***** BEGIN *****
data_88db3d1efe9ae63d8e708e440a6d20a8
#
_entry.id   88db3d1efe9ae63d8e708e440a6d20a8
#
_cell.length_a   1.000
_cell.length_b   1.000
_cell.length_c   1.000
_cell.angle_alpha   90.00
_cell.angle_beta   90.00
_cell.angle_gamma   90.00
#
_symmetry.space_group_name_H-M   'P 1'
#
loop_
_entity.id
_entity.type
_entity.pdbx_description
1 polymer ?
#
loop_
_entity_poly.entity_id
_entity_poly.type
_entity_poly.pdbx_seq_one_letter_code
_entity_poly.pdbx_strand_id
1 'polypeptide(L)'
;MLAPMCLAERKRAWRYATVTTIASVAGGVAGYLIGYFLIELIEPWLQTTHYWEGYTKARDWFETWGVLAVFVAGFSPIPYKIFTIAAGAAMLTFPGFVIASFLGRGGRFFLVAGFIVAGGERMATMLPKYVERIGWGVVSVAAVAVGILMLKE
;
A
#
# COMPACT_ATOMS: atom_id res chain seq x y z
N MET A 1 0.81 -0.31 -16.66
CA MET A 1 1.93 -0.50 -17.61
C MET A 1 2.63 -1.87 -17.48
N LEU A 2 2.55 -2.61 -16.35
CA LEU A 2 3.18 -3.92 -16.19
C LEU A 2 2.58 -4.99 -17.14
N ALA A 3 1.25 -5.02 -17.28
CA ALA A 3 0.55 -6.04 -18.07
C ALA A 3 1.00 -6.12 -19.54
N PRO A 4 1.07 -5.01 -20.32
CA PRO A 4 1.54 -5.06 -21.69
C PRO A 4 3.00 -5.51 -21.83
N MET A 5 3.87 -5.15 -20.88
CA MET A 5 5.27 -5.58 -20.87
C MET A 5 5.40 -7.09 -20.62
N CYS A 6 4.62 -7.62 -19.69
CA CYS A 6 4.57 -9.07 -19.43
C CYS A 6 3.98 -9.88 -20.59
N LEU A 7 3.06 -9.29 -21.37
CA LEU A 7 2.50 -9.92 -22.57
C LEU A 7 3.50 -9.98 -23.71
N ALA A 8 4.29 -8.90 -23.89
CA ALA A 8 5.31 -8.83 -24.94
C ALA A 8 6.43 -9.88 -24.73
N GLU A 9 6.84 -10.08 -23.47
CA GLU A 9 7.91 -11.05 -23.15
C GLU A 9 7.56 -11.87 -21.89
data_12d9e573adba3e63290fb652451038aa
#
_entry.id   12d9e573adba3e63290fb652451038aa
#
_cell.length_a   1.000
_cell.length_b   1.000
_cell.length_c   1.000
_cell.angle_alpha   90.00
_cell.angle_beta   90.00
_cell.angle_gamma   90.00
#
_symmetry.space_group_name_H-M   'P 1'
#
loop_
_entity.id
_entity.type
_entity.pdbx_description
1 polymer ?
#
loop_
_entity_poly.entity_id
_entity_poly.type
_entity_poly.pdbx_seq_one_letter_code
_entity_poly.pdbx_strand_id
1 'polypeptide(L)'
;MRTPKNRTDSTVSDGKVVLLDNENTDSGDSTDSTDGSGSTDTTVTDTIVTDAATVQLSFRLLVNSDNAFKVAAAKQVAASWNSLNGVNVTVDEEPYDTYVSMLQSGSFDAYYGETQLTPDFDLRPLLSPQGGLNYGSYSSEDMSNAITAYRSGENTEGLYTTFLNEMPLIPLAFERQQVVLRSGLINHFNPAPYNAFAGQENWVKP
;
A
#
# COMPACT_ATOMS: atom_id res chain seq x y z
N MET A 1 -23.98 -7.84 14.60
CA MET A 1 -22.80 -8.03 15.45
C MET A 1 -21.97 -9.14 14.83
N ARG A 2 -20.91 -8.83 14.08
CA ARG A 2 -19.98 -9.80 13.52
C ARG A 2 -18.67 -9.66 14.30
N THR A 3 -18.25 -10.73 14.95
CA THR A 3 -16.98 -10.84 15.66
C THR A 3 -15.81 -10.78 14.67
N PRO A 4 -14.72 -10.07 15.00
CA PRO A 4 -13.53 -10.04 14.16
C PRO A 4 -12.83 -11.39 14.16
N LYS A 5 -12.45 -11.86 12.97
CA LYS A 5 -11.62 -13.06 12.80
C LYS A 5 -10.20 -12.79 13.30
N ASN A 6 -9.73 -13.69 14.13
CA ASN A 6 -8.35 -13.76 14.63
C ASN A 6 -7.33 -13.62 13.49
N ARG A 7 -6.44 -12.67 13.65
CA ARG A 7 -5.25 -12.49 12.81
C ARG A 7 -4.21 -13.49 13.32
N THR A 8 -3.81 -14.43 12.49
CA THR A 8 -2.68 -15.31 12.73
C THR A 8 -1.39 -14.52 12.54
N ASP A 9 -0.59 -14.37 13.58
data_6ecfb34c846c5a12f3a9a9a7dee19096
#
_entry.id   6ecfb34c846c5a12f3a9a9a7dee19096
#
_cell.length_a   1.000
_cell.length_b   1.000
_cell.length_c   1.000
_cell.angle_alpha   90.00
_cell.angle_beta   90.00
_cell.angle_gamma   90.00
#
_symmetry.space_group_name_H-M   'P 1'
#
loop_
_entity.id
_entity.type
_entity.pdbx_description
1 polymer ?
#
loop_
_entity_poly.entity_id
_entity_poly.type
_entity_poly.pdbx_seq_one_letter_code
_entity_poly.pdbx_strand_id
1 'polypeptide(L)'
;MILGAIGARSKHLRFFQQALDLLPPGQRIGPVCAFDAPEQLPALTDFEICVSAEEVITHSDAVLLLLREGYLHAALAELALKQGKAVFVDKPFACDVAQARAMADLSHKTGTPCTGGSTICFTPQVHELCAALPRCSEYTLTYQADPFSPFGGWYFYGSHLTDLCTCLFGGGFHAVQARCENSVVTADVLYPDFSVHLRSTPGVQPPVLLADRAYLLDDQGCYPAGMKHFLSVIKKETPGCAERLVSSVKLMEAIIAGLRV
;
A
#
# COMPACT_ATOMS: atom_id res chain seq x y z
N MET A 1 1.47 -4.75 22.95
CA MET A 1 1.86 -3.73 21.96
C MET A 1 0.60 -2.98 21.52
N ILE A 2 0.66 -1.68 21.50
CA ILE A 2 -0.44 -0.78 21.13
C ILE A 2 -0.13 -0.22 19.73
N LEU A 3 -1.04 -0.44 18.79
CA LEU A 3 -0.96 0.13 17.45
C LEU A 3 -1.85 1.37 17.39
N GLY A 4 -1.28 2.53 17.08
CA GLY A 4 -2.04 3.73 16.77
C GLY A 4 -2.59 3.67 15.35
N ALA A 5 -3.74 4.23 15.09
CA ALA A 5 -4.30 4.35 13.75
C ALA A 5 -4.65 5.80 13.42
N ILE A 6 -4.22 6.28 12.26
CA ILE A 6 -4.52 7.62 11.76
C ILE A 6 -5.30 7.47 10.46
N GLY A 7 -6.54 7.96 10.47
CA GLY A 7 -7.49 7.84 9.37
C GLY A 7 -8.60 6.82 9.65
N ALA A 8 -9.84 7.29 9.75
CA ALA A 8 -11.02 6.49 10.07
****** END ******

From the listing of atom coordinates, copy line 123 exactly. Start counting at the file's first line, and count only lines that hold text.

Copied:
#